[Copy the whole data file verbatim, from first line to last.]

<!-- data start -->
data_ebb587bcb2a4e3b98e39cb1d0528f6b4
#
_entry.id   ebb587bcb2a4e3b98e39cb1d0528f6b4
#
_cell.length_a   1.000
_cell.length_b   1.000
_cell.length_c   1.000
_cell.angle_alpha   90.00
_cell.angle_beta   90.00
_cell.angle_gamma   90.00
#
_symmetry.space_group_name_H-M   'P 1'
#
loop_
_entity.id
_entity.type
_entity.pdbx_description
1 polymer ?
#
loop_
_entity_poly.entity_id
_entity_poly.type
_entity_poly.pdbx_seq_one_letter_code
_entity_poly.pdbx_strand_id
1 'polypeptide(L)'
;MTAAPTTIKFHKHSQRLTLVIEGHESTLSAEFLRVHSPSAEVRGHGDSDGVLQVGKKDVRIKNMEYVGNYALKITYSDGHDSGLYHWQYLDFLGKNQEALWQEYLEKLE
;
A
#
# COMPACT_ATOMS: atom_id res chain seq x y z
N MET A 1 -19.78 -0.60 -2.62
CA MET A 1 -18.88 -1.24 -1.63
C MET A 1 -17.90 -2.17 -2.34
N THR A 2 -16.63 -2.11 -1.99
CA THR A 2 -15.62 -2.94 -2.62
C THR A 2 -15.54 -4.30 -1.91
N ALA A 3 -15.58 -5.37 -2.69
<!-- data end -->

data_ebb587bcb2a4e3b98e39cb1d0528f6b4
#
_entry.id   ebb587bcb2a4e3b98e39cb1d0528f6b4
#
_cell.length_a   1.000
_cell.length_b   1.000
_cell.length_c   1.000
_cell.angle_alpha   90.00
_cell.angle_beta   90.00
_cell.angle_gamma   90.00
#
_symmetry.space_group_name_H-M   'P 1'
#
loop_
_entity.id
_entity.type
_entity.pdbx_description
1 polymer ?
#
loop_
_entity_poly.entity_id
_entity_poly.type
_entity_poly.pdbx_seq_one_letter_code
_entity_poly.pdbx_strand_id
1 'polypeptide(L)'
;MTAAPTTIKFHKHSQRLTLVIEGHESTLSAEFLRVHSPSAEVRGHGDSDGVLQVGKKDVRIKNMEYVGNYALKITYSDGHDSGLYHWQYLDFLGKNQEALWQEYLEKLE
;
A
#
# COMPACT_ATOMS: atom_id res chain seq x y z
N MET A 1 -19.78 -0.60 -2.62
CA MET A 1 -18.88 -1.24 -1.63
C MET A 1 -17.90 -2.17 -2.34
N THR A 2 -16.63 -2.11 -1.99
CA THR A 2 -15.62 -2.94 -2.62
C THR A 2 -15.54 -4.30 -1.91
N ALA A 3 -15.58 -5.37 -2.69